And I know my life, would be alright, if I could see it on the silver screen -- The Eagles
A silver-screen biography can etch a person's place in history. General George Patton is well-known by baby boom audiences because of the 1970 Oscar-winning movie about him. General George Marshall, whose historic impact on World War II was far greater, is pretty much forgotten. No movie, no long-term legacy.
We like people like Erin Brockovich and Congressman Charlie Wilson because someone made a great movie about them.
As fewer and fewer people read books or study history, we ultimately wind up viewing most of history via the vision of a film's writers, directors and producers. Few of us have any other data to counterbalance the image.
I ultimately feel sorry for William Jennings Bryan.
There are a lot of positive things that could be said about Bryan. One of the greatest public speakers who ever lived, he ran three times for president and his populist influence changed the way that 20th-century campaigns were conducted. He never won on his own but the movement he helped create was a critical reason for Woodrow Wilson's election. Bryan served as Wilson's secretary of state but as a devoted pacifist, he resigned when the United States entered World War One.
When is the last time you've heard of someone giving up a position like secretary of state strictly on moral principal? We have people leaving government office to become lobbyists but it's pretty rare to have a person resign because of deeply held convictions.
Bryan ought to be a hero and role model. He took on Wall Street and the robber barons a century before anyone ever heard of Occupy Wall Street. He stood up for the rights of people in small towns and who lived on small farms. He was one of the leading, and most important, male voices crying for women to have the right to vote. He believed in populism and allowing the voice of the average citizen to be heard. He is a truly great man.That few have heard of.
Actually the worse thing for Bryan is that people do have a view of him. For many it is a negative view.
I blame it all on Hollywood.
A 1955 play called Inherit the Wind became a blockbuster movie in 1960. It was about the 1925 trial of John Scopes in Dayton, Tennessee, concerning the concept of teaching evolution in schools. In what became a slideshow with the fan fare of the later OJ Simpson trial, Clarence Darrow represented the side of teaching evolution in schools and Bryan represented those who believe that a strict interpretation of first chapter of the Bible was the proper view of creation.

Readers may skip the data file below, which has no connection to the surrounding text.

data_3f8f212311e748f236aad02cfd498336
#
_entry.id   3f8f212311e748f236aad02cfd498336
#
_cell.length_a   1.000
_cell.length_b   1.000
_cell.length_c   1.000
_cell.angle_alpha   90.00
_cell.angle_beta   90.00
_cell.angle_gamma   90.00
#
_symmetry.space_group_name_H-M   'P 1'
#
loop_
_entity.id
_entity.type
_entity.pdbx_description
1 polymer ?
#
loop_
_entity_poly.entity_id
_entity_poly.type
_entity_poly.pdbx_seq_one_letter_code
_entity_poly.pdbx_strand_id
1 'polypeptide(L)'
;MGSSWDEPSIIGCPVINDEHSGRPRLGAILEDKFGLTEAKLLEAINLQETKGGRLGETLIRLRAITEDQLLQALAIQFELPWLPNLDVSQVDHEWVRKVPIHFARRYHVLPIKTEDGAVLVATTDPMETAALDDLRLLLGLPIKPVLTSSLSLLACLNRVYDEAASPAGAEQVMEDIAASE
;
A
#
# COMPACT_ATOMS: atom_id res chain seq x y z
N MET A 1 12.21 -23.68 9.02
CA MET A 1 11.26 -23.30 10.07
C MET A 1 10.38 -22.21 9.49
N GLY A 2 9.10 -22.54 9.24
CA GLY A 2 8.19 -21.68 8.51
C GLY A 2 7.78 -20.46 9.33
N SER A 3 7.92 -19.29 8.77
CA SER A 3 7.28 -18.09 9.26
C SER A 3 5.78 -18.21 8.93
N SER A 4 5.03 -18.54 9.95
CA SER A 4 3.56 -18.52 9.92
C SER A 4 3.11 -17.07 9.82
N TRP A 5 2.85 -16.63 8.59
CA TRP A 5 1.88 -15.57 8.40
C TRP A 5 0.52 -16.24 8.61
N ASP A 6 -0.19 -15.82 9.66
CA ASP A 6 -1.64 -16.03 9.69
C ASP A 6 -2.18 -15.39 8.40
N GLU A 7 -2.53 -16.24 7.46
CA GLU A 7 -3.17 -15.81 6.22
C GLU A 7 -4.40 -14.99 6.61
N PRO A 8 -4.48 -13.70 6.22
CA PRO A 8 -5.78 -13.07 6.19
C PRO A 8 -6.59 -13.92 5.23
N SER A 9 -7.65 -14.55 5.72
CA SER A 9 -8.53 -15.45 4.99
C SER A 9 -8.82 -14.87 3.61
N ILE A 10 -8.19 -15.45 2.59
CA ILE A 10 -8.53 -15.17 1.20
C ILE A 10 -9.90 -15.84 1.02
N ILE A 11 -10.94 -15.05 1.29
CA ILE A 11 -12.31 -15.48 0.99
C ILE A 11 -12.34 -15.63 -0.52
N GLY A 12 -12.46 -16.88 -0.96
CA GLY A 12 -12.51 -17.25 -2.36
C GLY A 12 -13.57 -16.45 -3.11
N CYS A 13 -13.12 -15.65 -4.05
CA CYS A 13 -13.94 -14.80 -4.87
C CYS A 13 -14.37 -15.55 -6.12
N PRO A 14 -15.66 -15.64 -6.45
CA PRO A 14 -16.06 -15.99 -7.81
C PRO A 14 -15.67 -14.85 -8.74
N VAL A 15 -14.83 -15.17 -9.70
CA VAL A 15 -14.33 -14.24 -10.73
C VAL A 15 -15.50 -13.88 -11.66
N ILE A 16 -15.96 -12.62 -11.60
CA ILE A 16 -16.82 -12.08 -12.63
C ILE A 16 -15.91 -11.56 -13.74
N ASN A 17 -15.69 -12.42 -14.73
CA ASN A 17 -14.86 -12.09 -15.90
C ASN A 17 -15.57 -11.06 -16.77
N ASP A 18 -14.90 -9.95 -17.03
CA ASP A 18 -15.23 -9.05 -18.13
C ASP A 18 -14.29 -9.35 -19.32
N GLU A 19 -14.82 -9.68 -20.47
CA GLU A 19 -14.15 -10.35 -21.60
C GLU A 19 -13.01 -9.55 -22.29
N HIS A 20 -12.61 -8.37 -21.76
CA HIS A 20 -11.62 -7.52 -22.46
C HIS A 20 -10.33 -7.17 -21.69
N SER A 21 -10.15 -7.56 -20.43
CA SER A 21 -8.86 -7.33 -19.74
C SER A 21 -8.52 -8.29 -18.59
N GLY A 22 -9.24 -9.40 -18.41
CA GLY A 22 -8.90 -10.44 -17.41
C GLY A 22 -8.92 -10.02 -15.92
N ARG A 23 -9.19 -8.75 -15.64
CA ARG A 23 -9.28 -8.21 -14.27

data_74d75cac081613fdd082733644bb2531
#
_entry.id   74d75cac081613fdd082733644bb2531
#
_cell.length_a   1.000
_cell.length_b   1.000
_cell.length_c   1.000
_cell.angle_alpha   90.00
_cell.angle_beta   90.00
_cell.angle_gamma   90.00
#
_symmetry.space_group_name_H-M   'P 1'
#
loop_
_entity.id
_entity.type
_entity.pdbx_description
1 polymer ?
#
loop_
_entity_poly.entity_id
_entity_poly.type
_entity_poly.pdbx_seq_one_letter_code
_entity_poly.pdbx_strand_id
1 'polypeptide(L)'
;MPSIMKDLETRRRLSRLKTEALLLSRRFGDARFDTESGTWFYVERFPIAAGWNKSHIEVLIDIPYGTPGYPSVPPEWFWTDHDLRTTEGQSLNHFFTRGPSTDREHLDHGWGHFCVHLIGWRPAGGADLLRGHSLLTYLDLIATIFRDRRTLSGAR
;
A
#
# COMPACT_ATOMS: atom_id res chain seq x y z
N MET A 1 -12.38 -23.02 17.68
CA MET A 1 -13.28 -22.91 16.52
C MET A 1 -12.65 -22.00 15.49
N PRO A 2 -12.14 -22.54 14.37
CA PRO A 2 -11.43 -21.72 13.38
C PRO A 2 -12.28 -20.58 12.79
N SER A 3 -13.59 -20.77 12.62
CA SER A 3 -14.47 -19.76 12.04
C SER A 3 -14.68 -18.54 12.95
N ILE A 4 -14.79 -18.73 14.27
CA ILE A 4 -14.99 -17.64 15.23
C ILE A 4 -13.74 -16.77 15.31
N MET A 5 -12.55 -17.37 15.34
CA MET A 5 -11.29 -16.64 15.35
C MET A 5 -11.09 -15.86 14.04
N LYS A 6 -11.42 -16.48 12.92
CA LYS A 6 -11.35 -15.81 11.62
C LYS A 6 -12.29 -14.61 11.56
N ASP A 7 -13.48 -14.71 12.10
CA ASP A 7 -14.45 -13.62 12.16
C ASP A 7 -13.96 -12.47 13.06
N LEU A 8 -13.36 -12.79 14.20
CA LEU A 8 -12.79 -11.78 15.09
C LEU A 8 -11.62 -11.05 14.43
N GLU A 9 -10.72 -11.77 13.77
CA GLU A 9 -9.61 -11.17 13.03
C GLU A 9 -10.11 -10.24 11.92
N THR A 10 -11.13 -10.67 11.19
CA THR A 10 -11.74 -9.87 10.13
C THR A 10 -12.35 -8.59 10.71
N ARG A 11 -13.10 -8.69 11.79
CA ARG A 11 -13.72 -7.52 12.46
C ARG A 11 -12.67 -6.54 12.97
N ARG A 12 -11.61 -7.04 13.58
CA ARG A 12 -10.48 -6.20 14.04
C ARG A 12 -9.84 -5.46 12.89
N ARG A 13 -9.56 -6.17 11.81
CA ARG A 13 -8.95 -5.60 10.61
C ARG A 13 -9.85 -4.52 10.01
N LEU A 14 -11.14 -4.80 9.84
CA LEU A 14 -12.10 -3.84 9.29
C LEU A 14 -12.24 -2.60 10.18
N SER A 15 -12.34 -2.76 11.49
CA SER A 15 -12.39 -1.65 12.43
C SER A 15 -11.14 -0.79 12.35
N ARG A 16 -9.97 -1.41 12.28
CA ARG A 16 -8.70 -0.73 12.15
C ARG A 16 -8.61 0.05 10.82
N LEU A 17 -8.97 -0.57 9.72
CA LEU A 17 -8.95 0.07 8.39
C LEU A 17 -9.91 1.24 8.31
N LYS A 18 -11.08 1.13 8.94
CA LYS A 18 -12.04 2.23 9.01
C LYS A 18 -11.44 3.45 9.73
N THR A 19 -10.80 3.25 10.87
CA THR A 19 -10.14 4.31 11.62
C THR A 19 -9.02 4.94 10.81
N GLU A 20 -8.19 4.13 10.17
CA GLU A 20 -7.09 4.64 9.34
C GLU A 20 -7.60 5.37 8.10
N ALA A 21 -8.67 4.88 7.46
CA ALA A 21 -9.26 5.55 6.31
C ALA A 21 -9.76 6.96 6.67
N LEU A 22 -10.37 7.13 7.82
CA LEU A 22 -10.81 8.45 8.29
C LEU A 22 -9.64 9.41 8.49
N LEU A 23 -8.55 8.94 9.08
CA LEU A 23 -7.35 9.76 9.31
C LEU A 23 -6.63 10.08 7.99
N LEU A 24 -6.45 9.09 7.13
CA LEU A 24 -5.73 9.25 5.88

For both great men, the trial should have been a minor footnote in their lives. The trial did not make any new law or have a historic impact. It might have been long forgotten expect for two things. Bryan died immediately after the trial and the movie and Inherit the Wind is the lens that people view Bryan through.
Inherit the Wind had Spencer Tracy playing a part based on Darrow and Fredrick Marsh playing a character based on Bryan.
It's a terrific movie with great performances from two of the greatest actors who ever lived. It has a strong underlying message about the fear, censorship and McCarthyism that was taking place at the time the play was written.
Unfortunately for Bryan, there was a lot of liberties taken with the character based on him. Inherit the Wind made him look like a pompous, lying, bigoted, arrogant, jerk. He was actually none of those but since it came out 30 years after his death, no one was around to tell the other side of the story.
There have been some recent scholars that try to set the record straight.
Michael Kazim's terrific biography, A Godly Hero: The Life of William Jennings Bryan, and several other scholarly works make the point that Bryan, like many religious conservatives, were not really opposed to the concept of Darwinism and evolution at the time it first came up in the late 19th century. Instead it was the idea of Social Darwinism, the survival of the fittest, that sounded the alarm with Bryan and many others.
World War I seemed to Bryan to be a consequence of the "survival of the fittest" mentality and Bryan's push against Darwin was actually to sound the alarms about taking social Darwinism to its furthest extreme.
Like most people, I did really get that message from the Scopes trial. Especially, like most people, my lens for that trial initially was Inherit the Wind.
I'm willing to buy into the explanation that Bryan was railing against social Darwinism as it fits the natural pattern for the rest of his life. The message is further complicated by the fact that Bryan's death did not allow for any "post-trial spin."